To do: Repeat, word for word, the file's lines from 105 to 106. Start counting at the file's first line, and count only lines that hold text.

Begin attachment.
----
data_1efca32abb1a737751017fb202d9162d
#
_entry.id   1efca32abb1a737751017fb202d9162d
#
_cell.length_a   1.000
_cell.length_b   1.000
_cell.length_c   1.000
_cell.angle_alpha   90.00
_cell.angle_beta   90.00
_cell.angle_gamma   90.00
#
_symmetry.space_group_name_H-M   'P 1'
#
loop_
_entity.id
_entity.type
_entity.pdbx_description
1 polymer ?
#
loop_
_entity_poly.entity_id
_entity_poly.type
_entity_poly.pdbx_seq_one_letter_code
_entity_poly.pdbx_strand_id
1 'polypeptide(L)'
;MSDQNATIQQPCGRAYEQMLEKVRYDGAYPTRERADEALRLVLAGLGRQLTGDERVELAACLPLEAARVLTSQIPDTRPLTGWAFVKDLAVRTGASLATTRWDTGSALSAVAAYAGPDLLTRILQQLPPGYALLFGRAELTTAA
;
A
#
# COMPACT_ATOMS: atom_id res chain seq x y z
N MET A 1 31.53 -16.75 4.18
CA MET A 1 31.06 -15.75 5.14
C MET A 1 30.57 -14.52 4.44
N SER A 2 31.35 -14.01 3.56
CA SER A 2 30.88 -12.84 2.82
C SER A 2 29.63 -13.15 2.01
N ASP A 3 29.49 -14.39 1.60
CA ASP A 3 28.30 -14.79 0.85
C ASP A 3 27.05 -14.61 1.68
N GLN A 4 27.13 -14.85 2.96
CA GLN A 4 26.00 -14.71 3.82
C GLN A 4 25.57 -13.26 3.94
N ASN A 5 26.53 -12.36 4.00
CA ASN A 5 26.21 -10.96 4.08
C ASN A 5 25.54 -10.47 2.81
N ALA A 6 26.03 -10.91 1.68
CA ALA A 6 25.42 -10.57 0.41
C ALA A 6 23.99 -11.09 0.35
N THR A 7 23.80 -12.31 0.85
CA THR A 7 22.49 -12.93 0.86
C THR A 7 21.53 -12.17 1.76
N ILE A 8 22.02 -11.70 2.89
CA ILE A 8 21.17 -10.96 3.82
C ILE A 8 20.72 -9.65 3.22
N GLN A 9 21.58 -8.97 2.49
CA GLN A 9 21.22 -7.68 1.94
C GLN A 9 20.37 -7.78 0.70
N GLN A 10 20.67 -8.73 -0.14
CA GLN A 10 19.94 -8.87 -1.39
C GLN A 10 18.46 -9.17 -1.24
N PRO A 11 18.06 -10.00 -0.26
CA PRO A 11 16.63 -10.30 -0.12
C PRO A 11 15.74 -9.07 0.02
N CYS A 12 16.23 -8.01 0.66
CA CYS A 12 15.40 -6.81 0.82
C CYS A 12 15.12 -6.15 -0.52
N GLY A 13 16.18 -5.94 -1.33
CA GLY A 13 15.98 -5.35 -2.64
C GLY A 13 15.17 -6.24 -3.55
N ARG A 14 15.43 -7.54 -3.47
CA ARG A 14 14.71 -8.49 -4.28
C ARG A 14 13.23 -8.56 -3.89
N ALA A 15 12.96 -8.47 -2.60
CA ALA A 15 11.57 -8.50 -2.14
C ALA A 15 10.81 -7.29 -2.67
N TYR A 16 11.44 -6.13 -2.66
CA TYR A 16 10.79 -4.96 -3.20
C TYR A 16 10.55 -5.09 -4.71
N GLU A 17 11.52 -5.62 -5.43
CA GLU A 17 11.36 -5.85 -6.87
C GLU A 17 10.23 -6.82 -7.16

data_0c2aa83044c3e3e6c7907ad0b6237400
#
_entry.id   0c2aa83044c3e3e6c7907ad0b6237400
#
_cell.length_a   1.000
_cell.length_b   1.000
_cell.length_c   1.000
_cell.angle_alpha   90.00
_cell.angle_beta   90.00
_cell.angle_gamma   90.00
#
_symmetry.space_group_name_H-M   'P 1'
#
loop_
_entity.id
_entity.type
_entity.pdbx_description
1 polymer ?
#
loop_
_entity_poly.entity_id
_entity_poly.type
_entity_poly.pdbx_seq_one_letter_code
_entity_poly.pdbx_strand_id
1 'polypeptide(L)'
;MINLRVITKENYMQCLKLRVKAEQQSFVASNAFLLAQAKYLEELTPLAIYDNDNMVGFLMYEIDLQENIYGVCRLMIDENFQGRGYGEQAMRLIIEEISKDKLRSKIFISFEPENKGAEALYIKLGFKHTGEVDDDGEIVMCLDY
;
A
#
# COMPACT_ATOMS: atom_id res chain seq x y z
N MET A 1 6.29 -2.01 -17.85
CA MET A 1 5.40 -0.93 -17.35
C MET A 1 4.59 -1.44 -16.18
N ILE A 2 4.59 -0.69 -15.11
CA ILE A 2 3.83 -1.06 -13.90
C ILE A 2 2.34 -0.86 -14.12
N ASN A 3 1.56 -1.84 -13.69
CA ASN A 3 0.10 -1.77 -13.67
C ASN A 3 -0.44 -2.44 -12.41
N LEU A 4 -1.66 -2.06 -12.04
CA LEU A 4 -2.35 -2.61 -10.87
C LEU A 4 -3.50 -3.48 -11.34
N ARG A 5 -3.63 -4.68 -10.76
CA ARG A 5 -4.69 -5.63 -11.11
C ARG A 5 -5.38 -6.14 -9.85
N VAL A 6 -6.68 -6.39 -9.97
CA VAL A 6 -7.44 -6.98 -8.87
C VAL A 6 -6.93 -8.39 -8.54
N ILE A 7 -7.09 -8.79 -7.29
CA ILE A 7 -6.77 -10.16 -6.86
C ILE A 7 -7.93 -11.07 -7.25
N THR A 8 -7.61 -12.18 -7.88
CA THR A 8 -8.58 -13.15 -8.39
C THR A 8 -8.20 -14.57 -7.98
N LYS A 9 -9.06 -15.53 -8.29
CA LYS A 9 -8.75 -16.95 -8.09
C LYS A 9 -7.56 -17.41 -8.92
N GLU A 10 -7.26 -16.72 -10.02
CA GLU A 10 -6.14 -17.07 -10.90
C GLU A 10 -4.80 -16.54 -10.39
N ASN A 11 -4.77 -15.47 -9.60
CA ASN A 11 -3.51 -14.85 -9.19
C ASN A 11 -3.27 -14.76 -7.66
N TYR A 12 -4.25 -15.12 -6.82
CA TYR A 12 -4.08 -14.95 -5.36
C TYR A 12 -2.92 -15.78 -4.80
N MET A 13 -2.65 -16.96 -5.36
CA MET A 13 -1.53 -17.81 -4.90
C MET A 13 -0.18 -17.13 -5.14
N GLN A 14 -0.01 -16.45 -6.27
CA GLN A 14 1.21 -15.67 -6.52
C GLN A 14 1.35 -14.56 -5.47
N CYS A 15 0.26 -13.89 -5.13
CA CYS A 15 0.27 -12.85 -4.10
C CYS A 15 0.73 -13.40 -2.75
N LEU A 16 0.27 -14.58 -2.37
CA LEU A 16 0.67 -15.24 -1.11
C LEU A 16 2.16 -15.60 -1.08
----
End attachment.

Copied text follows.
_entity_poly.pdbx_strand_id
1 'polypeptide(L)'